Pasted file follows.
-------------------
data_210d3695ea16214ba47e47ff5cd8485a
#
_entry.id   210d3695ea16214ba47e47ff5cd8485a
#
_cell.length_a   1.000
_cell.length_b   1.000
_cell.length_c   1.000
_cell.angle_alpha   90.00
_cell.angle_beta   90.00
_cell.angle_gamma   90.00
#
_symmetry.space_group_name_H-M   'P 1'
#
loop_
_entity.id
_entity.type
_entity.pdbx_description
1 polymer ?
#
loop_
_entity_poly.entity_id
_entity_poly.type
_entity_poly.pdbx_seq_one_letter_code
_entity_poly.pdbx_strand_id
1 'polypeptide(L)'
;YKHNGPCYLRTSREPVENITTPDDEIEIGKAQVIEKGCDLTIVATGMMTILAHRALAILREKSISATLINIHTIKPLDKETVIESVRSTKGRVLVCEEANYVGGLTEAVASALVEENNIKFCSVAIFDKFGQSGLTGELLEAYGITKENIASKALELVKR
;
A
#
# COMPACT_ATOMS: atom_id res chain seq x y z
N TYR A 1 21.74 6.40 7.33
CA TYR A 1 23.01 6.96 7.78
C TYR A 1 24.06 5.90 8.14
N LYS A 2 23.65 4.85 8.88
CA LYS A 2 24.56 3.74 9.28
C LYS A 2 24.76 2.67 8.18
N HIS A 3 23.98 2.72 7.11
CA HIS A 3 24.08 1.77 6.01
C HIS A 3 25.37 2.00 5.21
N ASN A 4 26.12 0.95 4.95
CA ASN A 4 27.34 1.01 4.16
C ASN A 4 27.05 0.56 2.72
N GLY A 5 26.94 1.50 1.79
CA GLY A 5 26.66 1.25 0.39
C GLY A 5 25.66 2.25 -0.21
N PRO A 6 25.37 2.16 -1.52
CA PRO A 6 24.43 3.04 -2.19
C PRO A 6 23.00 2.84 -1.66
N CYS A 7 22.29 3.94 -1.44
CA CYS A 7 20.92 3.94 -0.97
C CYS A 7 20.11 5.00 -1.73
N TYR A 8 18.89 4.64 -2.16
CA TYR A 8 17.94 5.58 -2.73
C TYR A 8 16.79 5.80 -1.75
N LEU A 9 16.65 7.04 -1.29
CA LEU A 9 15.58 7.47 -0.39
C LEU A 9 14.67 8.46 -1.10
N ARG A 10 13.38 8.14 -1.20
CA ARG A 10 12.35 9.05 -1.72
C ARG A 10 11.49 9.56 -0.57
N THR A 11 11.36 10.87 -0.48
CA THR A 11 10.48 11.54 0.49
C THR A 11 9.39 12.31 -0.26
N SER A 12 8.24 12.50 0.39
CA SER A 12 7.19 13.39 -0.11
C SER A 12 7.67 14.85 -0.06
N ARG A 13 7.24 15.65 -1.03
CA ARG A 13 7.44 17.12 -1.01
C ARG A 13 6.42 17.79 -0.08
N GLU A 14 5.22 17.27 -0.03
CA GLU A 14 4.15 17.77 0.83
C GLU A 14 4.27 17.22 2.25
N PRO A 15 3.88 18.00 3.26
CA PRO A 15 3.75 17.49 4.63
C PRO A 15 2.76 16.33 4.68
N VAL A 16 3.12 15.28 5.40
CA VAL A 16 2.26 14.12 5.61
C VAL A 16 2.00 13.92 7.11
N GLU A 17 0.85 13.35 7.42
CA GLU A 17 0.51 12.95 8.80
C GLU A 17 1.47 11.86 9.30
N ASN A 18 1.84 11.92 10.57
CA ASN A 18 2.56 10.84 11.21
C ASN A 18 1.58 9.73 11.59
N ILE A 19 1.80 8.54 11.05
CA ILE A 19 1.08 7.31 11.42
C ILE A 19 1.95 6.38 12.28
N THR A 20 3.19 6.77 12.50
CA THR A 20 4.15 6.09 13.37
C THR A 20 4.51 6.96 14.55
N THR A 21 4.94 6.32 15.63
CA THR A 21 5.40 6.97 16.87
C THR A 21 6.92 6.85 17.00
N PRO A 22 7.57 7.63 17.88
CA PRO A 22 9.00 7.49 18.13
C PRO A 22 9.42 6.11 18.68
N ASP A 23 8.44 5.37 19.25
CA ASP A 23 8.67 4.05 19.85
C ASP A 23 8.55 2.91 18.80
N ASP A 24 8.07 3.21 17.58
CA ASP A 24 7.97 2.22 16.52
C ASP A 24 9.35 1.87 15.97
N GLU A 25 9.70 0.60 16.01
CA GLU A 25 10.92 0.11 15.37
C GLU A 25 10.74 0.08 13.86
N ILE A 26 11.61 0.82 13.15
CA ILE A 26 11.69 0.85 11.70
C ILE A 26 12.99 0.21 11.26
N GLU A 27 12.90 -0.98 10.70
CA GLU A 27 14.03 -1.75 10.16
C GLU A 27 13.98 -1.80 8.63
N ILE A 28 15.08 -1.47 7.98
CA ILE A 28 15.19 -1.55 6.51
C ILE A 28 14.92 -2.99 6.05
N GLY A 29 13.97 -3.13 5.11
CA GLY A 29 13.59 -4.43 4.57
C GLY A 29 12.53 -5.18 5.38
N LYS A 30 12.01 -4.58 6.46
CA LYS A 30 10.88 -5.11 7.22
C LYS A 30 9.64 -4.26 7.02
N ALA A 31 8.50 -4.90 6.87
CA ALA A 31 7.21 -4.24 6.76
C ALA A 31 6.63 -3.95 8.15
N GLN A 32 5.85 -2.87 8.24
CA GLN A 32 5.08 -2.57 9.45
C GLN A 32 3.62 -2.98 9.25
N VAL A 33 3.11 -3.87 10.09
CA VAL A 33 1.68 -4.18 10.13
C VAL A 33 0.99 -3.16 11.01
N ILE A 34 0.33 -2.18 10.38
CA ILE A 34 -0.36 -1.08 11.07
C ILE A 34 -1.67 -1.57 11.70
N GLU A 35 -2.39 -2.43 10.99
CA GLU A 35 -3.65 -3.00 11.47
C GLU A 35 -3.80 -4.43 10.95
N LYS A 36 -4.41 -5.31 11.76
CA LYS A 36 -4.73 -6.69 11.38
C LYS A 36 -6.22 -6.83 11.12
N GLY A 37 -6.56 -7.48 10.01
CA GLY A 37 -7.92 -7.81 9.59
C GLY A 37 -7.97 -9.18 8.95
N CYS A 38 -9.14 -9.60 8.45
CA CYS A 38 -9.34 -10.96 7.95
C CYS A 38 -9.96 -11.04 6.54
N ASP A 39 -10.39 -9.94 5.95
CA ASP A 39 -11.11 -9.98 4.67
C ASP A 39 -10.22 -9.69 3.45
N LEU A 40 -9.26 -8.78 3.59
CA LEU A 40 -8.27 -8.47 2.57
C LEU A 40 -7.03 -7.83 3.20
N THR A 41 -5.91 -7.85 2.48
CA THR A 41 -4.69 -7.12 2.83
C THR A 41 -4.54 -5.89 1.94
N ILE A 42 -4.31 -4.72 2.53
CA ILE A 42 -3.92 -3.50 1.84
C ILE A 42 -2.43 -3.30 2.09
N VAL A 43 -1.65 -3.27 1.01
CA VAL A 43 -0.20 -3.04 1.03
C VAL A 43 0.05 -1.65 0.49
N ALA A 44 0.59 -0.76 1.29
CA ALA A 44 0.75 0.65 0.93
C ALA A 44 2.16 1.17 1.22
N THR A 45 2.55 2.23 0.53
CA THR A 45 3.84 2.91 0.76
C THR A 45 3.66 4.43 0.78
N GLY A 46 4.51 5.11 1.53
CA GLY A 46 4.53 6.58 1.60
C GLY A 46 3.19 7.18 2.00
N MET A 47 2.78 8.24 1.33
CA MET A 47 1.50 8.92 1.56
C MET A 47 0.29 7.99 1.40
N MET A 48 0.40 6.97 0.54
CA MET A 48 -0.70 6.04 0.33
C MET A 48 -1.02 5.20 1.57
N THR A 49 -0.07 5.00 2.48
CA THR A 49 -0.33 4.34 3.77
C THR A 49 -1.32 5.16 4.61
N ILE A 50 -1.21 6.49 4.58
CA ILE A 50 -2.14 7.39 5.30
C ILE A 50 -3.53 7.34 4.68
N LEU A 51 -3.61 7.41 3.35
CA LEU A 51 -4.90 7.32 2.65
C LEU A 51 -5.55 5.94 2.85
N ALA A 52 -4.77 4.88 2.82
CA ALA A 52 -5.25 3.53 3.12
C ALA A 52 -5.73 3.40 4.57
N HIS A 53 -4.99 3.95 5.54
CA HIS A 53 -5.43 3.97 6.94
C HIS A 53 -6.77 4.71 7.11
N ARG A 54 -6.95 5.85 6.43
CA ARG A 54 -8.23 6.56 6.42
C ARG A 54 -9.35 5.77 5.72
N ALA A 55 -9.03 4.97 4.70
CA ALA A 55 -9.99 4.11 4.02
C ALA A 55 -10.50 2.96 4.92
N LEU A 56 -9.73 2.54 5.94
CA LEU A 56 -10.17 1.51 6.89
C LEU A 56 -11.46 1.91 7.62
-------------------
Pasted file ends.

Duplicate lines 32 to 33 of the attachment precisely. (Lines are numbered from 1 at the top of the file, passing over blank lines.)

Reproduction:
CA TYR A 1 23.01 6.96 7.78
C TYR A 1 24.06 5.90 8.14